The patients had remarkable improvement of symptoms including headache, arthritis, rash, alopecia, mucosal ulcer and fever among the components of SLEDAI. Moreover, the examination found improvement of haematuria, pyuria, hypocomplementaemia and anti-DNA antibody among close to half of the patients. On the other hand, thrombocytopenia was not improved although leucopenia was improved (table 7).
Side effects were observed in one patient in the A group (pruritus) and four patients in the B group (rhabdomyolysis, muscle cramp, alopecia and diarrhoea observed in all patients), all of which improved following treatment discontinuation. The patient who developed rhabdomyolysis in the B group used statin concomitantly, which increased the likelihood that this side effect was caused by statin monotherapy or the concomitant use of statin and TAC. No patients developed ESRD or required artificial dialysis. Moreover, none of the patients experienced a relapse of the primary disease, required an increase in the dosage of steroids or required an increase or new initiation of the immunosuppressive drugs that were used concomitantly.
This study demonstrated that TAC combination therapy had additional beneficial effects on increased serum C3 levels in patients with SLE with or without renal complications during a maintenance phase in a clinical setting. TAC effectively decreased disease activity during the maintenance phase of SLE during our 52-week observation period without requiring an increase in the corticosteroid and/or immunosuppressants dose in our study. Moreover, non-severe side effects were observed in only five patients (5.3%) during the 52-week period. The results of our prospective study indicated that TAC is an effective agent for the treatment of SLE. Duddrige and Powell administered TAC to three patients with SLE and found that cutaneous vasculitis, leucopenia, arthritis and hypocomplementaemia improved in two patients.2 Maruoka et al18 reported that TAC effectively treated a patient with lupus cystitis. Subsequently, several reports noted the efficacy of TAC for nephritis.19–21 Maintenance therapy of SLE was previously reported only in studies of patients with or without lupus nephritis,12 ,13 ,22 including one small group study and one short-duration study.14 ,15 No previous assessments of long-term TAC therapy were reported in a larger group of patients with SLE with and without renal complications, as performed in this study. We investigated whether renal complication affected the efficacy and safety of TAC combination therapy in patients with SLE during a maintenance phase.
Our study had several limitations. Our study enrolled consecutive patients during specific periods to avoid selection bias, which differed from many of the aforementioned case series. A significant difference was observed in the combinational use of ACE-I and ARB. The patients were assigned to groups according to the decisions of the involved physicians, and not by randomisation. Our survey focused on real-world scenarios and the ordinary practice of TAC treatment for SLE. Therefore, a fully randomised study would not have suited our purposes, and it would not have been suitable for our investigation into the dose optimisation of TAC to ensure its efficacy and safety for all patients with and without renal complications. The number of cases of patients for whom SLE activity could not be controlled through the use of a middle dose of steroids and/or an immunosuppressive drug has decreased. SLE is a heterogeneous disease, and this characteristic is a limitation of this study. Each physician carefully ascertained the dose of TAC after considering multiple factors for each patient, including disease activity, complications such as hypertension, diabetes mellitus and hyperlipidaemia age, renal function, serum concentrations of TAC and complications due to other collagen diseases.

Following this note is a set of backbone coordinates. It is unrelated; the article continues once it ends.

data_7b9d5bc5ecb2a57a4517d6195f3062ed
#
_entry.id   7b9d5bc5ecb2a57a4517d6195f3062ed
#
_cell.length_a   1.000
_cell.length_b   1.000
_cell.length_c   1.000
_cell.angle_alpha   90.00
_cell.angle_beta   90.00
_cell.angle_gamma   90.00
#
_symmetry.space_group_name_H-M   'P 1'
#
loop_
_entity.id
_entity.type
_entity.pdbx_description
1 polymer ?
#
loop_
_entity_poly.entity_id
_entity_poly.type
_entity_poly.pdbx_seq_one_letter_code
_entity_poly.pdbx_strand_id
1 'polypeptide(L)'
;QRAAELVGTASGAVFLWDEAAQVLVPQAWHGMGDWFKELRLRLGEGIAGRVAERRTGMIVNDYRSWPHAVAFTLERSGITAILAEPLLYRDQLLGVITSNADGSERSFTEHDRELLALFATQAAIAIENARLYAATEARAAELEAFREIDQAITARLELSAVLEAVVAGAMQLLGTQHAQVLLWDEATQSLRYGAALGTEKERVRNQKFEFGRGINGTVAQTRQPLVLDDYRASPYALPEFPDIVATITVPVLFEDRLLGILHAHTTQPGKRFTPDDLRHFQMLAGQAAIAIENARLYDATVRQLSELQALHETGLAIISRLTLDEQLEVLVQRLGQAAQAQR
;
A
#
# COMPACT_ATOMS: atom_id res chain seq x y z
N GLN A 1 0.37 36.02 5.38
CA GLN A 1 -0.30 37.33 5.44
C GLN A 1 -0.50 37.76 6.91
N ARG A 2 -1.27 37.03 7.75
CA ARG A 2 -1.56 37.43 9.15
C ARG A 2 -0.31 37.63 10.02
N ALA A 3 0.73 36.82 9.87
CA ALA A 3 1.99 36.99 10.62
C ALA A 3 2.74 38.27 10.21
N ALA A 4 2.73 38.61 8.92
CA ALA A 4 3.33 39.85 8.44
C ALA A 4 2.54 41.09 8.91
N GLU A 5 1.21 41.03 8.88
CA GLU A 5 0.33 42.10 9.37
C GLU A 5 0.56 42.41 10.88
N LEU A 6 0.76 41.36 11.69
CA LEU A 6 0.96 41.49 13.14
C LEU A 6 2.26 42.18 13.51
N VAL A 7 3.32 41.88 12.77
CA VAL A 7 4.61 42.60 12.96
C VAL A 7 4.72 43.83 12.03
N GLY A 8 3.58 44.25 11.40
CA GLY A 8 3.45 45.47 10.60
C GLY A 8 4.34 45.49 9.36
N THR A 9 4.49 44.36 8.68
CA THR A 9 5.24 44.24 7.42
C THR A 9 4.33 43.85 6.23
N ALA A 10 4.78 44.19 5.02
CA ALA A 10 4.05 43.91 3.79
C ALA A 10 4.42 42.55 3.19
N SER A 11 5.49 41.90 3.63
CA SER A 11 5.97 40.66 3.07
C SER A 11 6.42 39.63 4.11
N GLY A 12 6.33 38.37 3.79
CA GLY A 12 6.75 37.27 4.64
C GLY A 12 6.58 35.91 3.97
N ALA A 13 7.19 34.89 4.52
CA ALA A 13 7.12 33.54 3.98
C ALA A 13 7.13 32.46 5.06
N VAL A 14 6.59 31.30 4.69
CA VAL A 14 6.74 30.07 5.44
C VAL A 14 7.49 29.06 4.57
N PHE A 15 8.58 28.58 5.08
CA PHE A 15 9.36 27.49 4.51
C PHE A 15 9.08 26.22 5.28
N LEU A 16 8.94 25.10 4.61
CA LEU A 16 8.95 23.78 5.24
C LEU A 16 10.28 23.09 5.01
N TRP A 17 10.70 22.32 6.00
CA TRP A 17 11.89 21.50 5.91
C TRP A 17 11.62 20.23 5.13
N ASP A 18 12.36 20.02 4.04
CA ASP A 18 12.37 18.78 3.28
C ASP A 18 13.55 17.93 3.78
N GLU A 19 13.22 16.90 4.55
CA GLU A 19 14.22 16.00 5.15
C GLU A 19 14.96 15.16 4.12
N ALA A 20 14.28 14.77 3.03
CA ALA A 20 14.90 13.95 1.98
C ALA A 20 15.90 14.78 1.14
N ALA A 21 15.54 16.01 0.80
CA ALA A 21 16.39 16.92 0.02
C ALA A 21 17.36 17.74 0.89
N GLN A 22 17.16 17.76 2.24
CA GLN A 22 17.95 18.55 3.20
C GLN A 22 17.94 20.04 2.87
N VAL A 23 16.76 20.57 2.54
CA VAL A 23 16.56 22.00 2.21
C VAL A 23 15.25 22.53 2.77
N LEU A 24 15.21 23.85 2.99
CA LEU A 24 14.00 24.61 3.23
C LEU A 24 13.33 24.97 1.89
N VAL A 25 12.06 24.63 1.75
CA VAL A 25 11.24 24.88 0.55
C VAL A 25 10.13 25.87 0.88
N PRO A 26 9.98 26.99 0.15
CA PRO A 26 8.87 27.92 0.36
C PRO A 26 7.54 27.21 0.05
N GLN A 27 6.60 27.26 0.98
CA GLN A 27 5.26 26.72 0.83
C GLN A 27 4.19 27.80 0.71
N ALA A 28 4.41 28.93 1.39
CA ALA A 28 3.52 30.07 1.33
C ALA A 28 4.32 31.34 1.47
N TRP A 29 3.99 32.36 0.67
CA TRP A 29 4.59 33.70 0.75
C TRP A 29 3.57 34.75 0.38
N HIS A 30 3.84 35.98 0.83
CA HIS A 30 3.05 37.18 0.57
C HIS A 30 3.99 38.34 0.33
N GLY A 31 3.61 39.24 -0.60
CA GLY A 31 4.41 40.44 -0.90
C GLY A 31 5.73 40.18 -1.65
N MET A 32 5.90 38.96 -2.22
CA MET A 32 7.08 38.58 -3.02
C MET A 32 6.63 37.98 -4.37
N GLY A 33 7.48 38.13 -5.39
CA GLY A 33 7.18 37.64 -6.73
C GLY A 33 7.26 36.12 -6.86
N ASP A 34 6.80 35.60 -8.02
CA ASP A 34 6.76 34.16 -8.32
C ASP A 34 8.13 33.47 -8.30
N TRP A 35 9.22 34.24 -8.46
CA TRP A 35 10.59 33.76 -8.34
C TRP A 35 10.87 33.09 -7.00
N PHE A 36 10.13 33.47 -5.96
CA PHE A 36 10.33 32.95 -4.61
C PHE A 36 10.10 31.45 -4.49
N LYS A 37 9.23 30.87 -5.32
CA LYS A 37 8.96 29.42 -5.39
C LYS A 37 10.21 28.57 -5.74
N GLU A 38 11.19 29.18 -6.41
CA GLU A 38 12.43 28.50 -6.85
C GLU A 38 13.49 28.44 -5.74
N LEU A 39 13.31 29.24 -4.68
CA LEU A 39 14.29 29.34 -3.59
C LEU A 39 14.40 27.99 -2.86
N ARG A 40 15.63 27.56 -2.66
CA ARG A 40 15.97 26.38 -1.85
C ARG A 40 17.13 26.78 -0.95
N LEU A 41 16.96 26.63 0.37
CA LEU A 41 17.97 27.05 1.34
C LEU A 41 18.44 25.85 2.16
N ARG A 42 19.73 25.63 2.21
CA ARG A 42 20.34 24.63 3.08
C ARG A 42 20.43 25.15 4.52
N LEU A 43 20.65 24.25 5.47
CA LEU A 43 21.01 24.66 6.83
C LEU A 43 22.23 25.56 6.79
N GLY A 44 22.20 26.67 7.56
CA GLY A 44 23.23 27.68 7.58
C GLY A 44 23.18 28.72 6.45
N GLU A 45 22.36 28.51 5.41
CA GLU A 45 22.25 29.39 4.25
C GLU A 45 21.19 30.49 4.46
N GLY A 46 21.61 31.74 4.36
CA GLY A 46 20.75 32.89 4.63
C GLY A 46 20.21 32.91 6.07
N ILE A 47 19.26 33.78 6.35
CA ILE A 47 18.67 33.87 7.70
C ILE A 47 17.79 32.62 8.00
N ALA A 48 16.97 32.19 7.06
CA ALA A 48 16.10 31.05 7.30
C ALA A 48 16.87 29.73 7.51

Clinical trials that included patients with rheumatoid arthritis demonstrated that the main adverse reactions caused by TAC were renal impairment, hypertension, glucose intolerance and gastrointestinal symptoms.23 Adverse events were observed in three patients in our study, and renal function was mildly elevated.24 However, these symptoms were reversible and improved after the discontinuation of TAC. The reason for this difference between patients with SLE and rheumatoid arthritis is not known, but the different pathologies underlying the diseases, patient ages and concurrent treatments (eg, non-steroidal anti-inflammatory drugs) might have played a role.
TAC combination therapy had additive beneficial effects and increased serum C3 levels in patients with SLE with or without renal complications during a maintenance phase. TAC reduced the steroid dosage, improved the SLEDAI and reduced anti-dsDNA antibody levels in patients with or without renal complications. Notably, serum creatinine and eGFR levels were mildly elevated.
Contributors Conception and design: SI, YM and KO. Analysis of the data: YM and KO. Critical revision of the article for important intellectual content: SI and YM. Final approval of the article: all authors. Provision of study materials or patients: SI, YM and KO. Administrative, technical or logistic support: TK. Collection and assembly of data: SI, AN, MS, SN, YM, NO, TT and RT.
Competing interests YM received research grants from Astellas Pharm, Mitsubishi Tanabe Pharma Corporation, AbbVie CK, Pfizer Japan, Chugai Pharmaceutical Co., and Eizai Co. TK received research grants from Mitsubishi Tanabe Pharma Corporation and AbbVie CK.
Patient consent Obtained.
Ethics approval This study was conducted with the approval of the Bio-Ethical Committee of Showa University School of Medicine (No. 1195). We acquired written informed consent from all patients enrolled in the study.
Provenance and peer review Not commissioned; externally peer reviewed.
Data sharing statement No additional data are available.